Located in central Alabama and bordered by many Black Belt counties, Bibb County is known for its outdoor attractions, the Cahaba River and the Talladega National Forest. During the nineteenth century, Bibb County was a noted iron, coal, and lumber center. The county is governed by an elected five-member commission and includes four incorporated communities each governed
by a mayor and city council.
· Founding Date: February 7, 1818
· Area: 625 square miles
· Population: 22,915 (2010 Census)
· Major Waterways: Cahaba River, Little Cahaba River
· Major Highways: U.S. 82
· County Seat: Centreville
· Largest City: Brent
Bibb County was created through an act of the Alabama territorial legislature on February 7, 1818, a year before Alabama became a state. Originally called Cahaba County, for the river that runs through it, the county was renamed Bibb County in 1820 to honor of the first governor of Alabama, William Wyatt Bibb. Before settlers moved to the area, it was populated by the Creeks of the Upper Towns, who lived along the banks of the Cahaba and its tributaries. In 1815, non-Indian squatters began moving into the area, and Centreville was made the county seat of government.
Bibb County was extremely rich in ore, coal, clay, and timber, and during the antebellum period, local entrepreneurs established several small iron forges in the north and northeastern areas of the county. Oxmoor Furnace in Blocton was the first to produce pig iron in the state. By the antebellum period, Bibb County ranked third in the state in iron production, which made the region extremely valuable to the Confederacy during the Civil War. Brierfield Ironworks was established in 1861 and purchased by the Confederate government two years later to produce iron for military use; it was later burned by the Union Army. After the Civil War Bibb County experienced significant economic and social turmoil, as almost half the population in 1865 consisted of former slaves. The Reconstruction years were characterized by increasing violence against blacks, poverty, and lawlessness.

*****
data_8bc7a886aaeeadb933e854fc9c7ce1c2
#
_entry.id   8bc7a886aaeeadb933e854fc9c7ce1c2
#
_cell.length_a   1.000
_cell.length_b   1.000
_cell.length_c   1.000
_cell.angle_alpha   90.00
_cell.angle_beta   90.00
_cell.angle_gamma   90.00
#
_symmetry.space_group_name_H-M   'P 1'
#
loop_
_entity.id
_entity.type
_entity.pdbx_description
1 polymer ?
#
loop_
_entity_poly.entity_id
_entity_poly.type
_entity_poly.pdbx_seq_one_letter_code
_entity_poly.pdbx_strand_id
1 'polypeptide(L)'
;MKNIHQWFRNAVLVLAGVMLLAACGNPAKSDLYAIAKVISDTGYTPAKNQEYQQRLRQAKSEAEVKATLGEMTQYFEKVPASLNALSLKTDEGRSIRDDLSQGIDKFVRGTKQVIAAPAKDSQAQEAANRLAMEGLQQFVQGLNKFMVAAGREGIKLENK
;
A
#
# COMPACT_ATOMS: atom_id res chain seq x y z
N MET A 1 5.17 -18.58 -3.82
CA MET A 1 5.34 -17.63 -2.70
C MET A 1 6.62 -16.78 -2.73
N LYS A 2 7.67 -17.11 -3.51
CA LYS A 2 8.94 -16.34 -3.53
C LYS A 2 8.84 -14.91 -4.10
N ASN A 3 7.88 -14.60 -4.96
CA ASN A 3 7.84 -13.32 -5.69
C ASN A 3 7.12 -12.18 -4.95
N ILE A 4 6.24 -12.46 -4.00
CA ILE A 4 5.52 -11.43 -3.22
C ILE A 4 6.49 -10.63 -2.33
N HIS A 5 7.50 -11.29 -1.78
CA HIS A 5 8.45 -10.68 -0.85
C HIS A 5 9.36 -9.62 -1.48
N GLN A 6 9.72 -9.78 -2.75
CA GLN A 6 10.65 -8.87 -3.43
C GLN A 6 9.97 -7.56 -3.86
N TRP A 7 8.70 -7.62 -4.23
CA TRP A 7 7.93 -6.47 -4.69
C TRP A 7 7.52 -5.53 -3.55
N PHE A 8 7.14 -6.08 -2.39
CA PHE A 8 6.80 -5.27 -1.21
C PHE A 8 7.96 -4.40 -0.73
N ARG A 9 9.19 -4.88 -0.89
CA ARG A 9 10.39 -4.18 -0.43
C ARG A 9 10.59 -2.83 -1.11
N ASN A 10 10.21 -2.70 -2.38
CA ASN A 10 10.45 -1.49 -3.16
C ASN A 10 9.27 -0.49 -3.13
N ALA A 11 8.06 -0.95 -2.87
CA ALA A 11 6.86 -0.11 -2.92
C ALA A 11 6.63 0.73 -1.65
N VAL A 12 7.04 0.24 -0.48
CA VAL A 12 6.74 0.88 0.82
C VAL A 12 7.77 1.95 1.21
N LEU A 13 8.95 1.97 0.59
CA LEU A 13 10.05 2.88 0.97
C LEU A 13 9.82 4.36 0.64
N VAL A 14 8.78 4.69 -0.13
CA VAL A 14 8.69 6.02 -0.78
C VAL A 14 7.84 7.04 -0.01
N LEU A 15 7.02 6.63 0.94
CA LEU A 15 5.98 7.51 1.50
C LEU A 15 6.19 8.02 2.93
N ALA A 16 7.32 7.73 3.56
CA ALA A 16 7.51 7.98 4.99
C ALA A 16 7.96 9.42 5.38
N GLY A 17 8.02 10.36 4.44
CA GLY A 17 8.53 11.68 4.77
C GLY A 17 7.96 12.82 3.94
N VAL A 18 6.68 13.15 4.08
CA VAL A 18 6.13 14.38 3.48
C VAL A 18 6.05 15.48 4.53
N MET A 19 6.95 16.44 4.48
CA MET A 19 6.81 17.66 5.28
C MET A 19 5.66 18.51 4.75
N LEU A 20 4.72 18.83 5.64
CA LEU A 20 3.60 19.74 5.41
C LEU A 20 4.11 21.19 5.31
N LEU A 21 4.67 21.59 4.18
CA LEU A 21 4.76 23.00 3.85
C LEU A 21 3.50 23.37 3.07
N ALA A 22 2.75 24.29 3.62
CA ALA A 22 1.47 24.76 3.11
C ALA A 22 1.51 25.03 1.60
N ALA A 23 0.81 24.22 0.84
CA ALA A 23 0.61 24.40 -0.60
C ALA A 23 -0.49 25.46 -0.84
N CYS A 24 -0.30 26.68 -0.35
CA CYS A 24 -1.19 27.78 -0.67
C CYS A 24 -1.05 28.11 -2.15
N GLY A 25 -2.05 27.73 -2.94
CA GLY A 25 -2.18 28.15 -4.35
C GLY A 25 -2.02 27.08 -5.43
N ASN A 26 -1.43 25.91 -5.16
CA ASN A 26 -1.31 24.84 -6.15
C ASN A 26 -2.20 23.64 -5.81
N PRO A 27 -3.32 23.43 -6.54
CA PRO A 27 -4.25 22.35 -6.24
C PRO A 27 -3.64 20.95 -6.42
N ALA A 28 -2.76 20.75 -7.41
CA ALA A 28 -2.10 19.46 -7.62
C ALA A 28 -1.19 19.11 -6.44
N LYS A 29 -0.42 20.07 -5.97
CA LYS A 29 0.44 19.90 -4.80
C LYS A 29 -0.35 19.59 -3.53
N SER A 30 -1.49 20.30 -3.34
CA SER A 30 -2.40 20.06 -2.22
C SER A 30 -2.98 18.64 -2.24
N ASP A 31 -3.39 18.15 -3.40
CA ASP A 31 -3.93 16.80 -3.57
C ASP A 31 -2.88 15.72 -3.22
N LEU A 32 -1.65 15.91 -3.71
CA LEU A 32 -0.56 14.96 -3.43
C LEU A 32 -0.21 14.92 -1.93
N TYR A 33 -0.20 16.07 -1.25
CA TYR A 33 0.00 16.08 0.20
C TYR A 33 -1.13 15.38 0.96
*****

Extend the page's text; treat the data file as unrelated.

In the late nineteenth century, the area experienced a boom in the lumber and coal mining industries, and a number of immigrant families from Belgium, Italy, Austria, Hungary, and Bulgaria moved to the area. Dangerous conditions in the mines drew workers'-rights advocates from the United Mine Workers, who led Bibb County miners in strikes in 1894, 1904, 1908, and 1920. The plight of the miners attracted the attention of national labor leader Eugene V. Debs, who spoke to crowds in Blocton in 1896. The area received an economic boost in 1898 when a branch of the Mobile and Ohio Railroad was completed in the southeastern part of the county.
On April 27, 2011, a massive storm, causing numerous powerful tornadoes, struck the southeastern United States. More than 250 people were killed in Alabama, including one person in Brent.
Major Citi es and Demographics
According to the 2010 Census, Bibb County recorded a population of 22,915. Of that total, 75.8 percent of respondents identified
themselves as white, 22.0 percent as African American, 1.8 percent as Hispanic, 0,9 percent as two or more races, 0.3 percent
as Native American, and 0.1 as Asian. The county seat, Centreville, recorded a population of 2,778, and the the largest city,
Brent, recorded a population of 4,947. Other towns include Woodstock and West Blocton. The median household income in Bibb County was $39,625, as compared with $40,547 for the state as a whole, and the per capita
income was $18,740, compared with $22,732 for the state as a whole.
During the nineteenth century, farming and iron manufacturing were the prevailing industries in Bibb County. Abundant mineral deposits in the northern section of the county made it an important center of manufacturing during the antebellum period, and the Confederacy purchased Brierfield Iron works in 1863 to aid the southern war effort. After it was burned by Union forces in 1865, Josiah Gorgas became one of many who tried in vain to revive the iron industry in the county. By 1900 the booming industries of Birmingham eclipsed the area. Given the county's heavily forested areas, which include pine, especially loblolly, as well as oak, hickory, walnut, tulip poplar, gum, cedar, and dogwood, the lumber business rapidly became highly profitable.